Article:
“You have to experiment," I say in my best parental-fountain-of-wisdom-voice, “That’s how you learn.”
“And tomorrow, can you buy some cocoa?”
“First chance I get, darling. First chance I get.”

Perfect matcha: Secret Cake Club again!

Here’s how my day goes:

7am: tea – Taylors of Harrogate or Twinings Earl Grey (with milk, no sugar) or something herbal, peppermint is nice.

Between 9am – 11am (depending on how busy my day is) long black coffee or a café mocha. Barista-made is best but there's a decent little machine at work.

Between 1pm - 2pm: another coffee

3pm: always tea

Upon arrival at home: tea again

I think of this as a balanced diet.

The mid-morning coffee and the 3pm cuppa are the most essential. You’ve heard the term ‘gasping for tea’? Well, by 3pm each day, I am not merely gasping, more moving into a state of extreme hyperventilation but with enough air to spare a snarl and a snort for anyone who gets between me and the kettle.

You can see then that the ‘Cuppa Joe’ themed Secret Cake Club is one that I had to attend. The idea was to either bake something using tea or coffee or that would go well with tea and coffee. This gave all the bakers a wide enough scope to do pretty much what they wanted.

My dilemma was a basic one: to use tea or coffee as an ingredient? Coffee is one of my favourite flavours especially when paired with chocolate. I love a coffee crème, I adore a coffee éclair, and a bitter-sweet tiramisu will not last long if I am around. However, I had never cooked much using tea although I am a great consumer of the drink, so I decided it would be interesting to extend my repertoire in this way.

I chose this matcha and jasmine delice simply because it looked so pretty. The strata of pale-green and white mousse on the pistachio base; the promise of delicate floral scent and the smokiness of tea; the richness of white chocolate – I was completely sold on the description.

The problem was that, gorgeous as the cake appeared, the recipe wasn’t particularly helpful. The pistachio cake, as described below, would have been better with either more flour or less butter. When I went to remove it from the oven, it was bubbling oil which I had to mop off with a piece of kitchen towel. I also ended up using a lined slice-tin as I wasn’t sure how I was going to layer the mousse otherwise.
For the pistachio cake base:

- 80g ground pistachios
- 80g butter, softened
- 75g sugar
- 1 large egg
- 1 small egg
- 10g cornflour
- 10g plain flour

1. Pre-heat your oven to 170 degrees celcius.
2. Cream the butter and sugar together.
3. Add in the large egg.
4. Fold in the sifted flours and ground pistachio mixture, a Tablespoon at a time.
5. Fold in the small egg.
6. Bake for 10-15 minutes on a sheet pan.

Note: my mould was quite small (8" by 8"), I'd recommend using a larger rectangular mould to yield a shorter cake as the layers are pretty rich.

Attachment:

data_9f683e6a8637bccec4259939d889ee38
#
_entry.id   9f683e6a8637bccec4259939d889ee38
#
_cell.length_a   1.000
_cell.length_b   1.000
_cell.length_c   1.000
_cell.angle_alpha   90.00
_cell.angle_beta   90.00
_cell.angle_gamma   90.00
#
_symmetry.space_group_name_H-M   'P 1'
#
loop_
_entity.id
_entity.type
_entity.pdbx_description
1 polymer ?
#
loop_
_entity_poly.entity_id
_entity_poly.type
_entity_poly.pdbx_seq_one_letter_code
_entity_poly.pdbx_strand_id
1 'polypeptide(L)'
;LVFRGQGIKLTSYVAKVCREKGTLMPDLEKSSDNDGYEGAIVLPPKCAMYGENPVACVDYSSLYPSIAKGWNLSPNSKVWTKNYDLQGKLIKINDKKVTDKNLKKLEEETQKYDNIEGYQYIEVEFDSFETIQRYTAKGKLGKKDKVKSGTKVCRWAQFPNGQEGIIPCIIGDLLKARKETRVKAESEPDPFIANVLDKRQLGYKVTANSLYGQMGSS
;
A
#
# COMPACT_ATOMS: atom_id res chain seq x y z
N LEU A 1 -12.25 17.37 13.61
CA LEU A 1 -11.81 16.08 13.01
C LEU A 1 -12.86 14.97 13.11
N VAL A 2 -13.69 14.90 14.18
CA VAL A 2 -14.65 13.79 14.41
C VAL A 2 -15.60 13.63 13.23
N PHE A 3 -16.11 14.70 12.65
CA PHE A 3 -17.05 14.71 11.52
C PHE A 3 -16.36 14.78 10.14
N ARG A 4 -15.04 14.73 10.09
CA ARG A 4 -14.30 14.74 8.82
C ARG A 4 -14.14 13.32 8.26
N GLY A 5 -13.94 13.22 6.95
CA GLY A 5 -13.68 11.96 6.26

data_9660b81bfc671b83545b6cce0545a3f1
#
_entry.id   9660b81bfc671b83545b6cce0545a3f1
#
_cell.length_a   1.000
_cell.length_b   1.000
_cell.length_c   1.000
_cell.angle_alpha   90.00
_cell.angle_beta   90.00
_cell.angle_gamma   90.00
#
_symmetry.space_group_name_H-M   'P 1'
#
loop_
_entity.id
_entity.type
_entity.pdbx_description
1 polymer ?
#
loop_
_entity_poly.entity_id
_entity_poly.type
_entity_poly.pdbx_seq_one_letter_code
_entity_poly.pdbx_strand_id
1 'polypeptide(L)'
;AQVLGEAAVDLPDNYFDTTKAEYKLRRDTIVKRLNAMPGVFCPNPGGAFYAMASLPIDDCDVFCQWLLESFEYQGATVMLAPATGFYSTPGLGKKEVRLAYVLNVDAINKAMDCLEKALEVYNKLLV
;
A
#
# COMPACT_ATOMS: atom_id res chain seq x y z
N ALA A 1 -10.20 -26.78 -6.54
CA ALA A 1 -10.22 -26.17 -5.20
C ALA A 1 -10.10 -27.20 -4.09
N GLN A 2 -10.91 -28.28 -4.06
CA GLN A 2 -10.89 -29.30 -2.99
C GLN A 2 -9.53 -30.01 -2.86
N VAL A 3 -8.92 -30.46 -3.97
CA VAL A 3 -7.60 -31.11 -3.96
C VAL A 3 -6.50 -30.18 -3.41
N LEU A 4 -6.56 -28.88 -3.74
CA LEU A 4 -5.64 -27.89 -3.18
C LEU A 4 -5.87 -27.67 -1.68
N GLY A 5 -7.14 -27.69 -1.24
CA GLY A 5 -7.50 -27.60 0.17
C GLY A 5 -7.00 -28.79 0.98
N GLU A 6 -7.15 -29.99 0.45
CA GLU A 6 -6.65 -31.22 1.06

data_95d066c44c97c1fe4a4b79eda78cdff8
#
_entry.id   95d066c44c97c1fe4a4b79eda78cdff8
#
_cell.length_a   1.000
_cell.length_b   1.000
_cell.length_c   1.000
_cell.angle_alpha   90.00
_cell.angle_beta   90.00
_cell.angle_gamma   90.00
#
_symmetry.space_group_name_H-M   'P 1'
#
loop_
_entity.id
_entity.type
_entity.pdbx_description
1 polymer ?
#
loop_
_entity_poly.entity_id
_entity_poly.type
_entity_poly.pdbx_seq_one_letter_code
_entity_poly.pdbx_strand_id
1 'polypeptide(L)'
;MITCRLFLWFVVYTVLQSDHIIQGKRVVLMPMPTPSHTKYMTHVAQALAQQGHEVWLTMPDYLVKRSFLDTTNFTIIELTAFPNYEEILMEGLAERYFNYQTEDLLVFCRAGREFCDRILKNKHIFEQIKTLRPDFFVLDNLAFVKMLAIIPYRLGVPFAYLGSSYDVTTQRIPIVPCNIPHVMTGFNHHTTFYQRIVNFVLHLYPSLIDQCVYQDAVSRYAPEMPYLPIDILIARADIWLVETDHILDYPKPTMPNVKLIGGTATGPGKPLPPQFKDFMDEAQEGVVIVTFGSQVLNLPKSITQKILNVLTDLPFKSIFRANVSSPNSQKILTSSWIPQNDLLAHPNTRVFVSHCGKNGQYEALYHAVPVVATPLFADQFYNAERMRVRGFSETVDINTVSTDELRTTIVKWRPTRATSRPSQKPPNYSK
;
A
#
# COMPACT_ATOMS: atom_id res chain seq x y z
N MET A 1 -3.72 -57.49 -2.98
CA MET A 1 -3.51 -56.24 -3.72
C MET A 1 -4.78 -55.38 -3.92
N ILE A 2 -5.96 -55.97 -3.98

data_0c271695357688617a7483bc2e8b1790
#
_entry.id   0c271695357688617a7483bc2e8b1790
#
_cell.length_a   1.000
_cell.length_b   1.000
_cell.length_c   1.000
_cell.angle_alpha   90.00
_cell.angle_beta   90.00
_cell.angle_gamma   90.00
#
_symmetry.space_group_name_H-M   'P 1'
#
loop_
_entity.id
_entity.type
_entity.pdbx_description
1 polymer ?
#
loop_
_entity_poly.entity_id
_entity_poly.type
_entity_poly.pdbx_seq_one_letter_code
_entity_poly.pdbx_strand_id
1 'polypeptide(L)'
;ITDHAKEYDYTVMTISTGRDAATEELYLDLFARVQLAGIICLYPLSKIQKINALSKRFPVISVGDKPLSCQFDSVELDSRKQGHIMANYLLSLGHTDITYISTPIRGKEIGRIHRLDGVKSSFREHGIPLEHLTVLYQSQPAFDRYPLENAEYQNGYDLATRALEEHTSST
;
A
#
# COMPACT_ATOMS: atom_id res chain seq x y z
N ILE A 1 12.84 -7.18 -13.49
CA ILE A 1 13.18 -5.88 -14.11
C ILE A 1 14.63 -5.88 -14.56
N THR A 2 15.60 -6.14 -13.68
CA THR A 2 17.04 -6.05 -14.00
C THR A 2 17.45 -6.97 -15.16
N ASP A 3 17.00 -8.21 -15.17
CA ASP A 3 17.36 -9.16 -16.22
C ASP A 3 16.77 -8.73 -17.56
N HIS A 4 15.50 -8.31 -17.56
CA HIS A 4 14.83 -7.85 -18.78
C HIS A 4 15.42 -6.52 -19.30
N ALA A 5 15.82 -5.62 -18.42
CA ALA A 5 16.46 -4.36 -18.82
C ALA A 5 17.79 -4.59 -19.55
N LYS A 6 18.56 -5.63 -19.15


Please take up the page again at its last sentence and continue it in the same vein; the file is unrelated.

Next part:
The mousse was more straightforward. I’d been lucky enough to find titanium strength gelatine leaves while I was on holiday in Margaret River recently and bought a packet to bring back to the city with me. For the white mousse, I had a small packet of jasmine leaf balls. For the green mousse, I bought a tub of matcha latte rather than use straight matcha powder (which can be a tad intense).


I found that when I was making the mousse, the liquid did not actually stay hot long enough to completely melt the white chocolate. I had to resort to (gasp!) the microwave which I hate to use unless I absolutely have to.

Jasmine Mousse:
3T Hot water
2T Jasmine Leaves
2T glucose, or corn syrup
150g white chocolate
300g whipped cream, soft peaks
2 gelatine leaves, softened in cold water

1. Infuse the hot water with the jasmine tea leaves for 10 minutes. Strain this mixture.
2. Heat the tea along with the glucose until it comes to a boil.
3. Remove from heat and stir in the softened gelatine leaves. Pour this mixture over the white chocolate to melt it.
4. Fold in the whipped cream.

Matcha Mousse:
- Made using the exact same recipe and format, except you replace 2T of the jasmine leaves with 2T of matcha powder/green tea leaves.

Assemble the cake, first layering with half of the jasmine mousse and all the matcha mousse. Finish off with the remaining jasmine mousse.
The layering was also an issue. I had much more mousse than I needed and there was no instruction about whether or not I needed to chill it in between spreading on the layers. Those lovely clear strata? They were not to be. Everything was rather smudgy I wondered if there was enough gelatine in the mix. Next time I will use more. The left-over mousse was poured into bowls and allowed to set.

My trusty assistant and a bowl of left-over matcha mousse.
Taste test: first I sampled some of the left-over mousse. It was knock-me-down wonderful. What would have been overly-sweet as just a white chocolate mousse was nicely tempered by the bitterness of the matcha. The colour was very pretty - a pastel-green very reminiscent of sugared almonds. The jasmine version was also pleasant though not as strong as the matcha one. Then I cut myself a little section of the actual delice. Even without the clean layers, it was different and delicious. 

Layers somewhat obscured but the taste is the thing!

Secret Cake Club was held at Studio Bomba in Leederville and what a Secret Cake Club it was! The amazing Jacqui who organises Cake Club had recently done an interview on 720 ABC Perth and this, along with an ever-increasing social media presence, had pushed the number of attendees to the maximum.